China Construction Bank profit growth slows
BEIJING (AP) — China Construction Bank Ltd., one of China’s “big four” state-owned commercial lenders, said Monday profit growth slowed in the latest quarter as the economy cooled.
Profit for the three months ended Sept. 30 rose 9.4 percent to 56.8 billion yuan ($9 billion), the Beijing-based lender said. That was down from 12.3 percent growth for the first nine months of the year. Revenue rose 10.4 percent to 126.6 billion yuan ($20 billion).
China’s state-owned banks are among the world’s most profitable but earnings growth has slowed as rapid economic expansion cools. Banks also are preparing for a possible rise in loan defaults following a flood of credit in response to the 2008 global crisis.
Economic growth edged up to 7.8 percent in the latest quarter from the previous quarter’s two-decade low of 7.5 percent, but that is barely half of 14.2 percent in 2009. Analysts say the recovery might weaken later in the year.
Chinese banks also face a squeeze on profits as the Communist Party gradually introduces market forces into lending. That could push down lending rates and force banks to pay more for deposits, narrowing their current margins of about 3 percent, which are among the world’s widest.
Until recently, the state-owned banking industry lent mostly to state industry and forced depositors to subsidize borrowers by holding down rates paid on savings accounts. Reformers want to open up that system to make more credit available to entrepreneurs. Forcing banks to compete for deposits would shift more money to Chinese consumers.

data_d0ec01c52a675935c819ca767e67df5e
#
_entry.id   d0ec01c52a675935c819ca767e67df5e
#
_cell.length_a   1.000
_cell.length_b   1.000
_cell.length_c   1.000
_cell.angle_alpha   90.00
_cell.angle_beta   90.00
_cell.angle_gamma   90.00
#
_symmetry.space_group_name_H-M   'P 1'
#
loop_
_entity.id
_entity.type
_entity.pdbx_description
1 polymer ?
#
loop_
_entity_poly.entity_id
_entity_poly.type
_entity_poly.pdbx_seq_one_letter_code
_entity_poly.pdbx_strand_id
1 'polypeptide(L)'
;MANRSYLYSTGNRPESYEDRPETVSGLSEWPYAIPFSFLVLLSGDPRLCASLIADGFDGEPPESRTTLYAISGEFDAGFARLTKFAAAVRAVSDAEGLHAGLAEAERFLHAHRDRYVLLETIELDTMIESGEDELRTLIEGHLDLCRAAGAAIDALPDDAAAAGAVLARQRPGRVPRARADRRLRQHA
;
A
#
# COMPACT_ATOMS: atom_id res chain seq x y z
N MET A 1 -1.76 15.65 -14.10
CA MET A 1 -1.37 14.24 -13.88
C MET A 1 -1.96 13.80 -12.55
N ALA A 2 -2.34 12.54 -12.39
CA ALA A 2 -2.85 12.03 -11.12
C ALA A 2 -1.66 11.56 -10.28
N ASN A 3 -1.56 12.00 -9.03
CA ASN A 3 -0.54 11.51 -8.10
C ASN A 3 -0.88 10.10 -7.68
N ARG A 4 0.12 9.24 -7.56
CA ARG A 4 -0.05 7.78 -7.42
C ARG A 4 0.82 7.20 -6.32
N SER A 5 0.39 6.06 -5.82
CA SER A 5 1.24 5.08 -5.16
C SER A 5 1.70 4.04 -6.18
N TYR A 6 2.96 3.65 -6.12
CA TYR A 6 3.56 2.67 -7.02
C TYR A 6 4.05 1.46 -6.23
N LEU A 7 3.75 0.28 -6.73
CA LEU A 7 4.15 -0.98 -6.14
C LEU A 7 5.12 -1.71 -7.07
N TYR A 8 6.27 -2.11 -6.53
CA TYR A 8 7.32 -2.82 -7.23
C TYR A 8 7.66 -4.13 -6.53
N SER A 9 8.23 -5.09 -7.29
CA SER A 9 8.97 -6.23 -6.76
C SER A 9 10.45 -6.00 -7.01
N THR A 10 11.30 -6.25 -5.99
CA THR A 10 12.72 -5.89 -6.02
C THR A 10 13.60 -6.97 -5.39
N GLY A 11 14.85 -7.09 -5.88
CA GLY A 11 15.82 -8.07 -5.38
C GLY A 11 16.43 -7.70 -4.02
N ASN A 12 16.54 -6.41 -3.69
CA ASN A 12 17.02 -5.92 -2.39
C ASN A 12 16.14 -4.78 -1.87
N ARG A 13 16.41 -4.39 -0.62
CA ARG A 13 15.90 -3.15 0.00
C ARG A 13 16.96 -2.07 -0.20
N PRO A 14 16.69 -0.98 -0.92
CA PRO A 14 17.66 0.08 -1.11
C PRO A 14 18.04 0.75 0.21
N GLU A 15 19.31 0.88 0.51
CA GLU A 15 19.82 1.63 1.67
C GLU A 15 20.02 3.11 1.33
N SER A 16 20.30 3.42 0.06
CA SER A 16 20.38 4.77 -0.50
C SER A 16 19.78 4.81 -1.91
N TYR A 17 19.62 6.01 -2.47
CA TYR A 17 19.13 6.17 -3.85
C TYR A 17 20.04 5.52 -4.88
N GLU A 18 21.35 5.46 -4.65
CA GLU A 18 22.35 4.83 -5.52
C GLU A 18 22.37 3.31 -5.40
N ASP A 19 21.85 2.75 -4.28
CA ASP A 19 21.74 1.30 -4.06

Ruling party leaders are due to meet in November to try to produce a new long-term economic development blueprint. Economists and business groups say state-dominated financial industries are among the most likely candidates for changes.
Construction Bank is the first of the major Chinese banks to report results for the latest quarter.
Net interest, which accounted for 78 percent of total income, rose 8.2 percent to 98.8 billion yuan ($15.8 billion). That growth was down from 9.7 percent in the first nine months of the year.
In July, regulators announced an end to controls on lending rates, which would allow borrowers with stronger credit records to shop around for cheaper loans. That would cut their costs but would squeeze bank profits.
Chinese regulators also have promised other changes in banking, including possibly allowing privately owned lenders, but the ruling party has yet to decide on the timing and scope of reforms.
China Construction bank said its assets were 15 trillion yuan ($2.4 trillion) as of Sept. 30, up 7.3 percent from the end of last year.
China Construction Bank Ltd.: www.ccb.com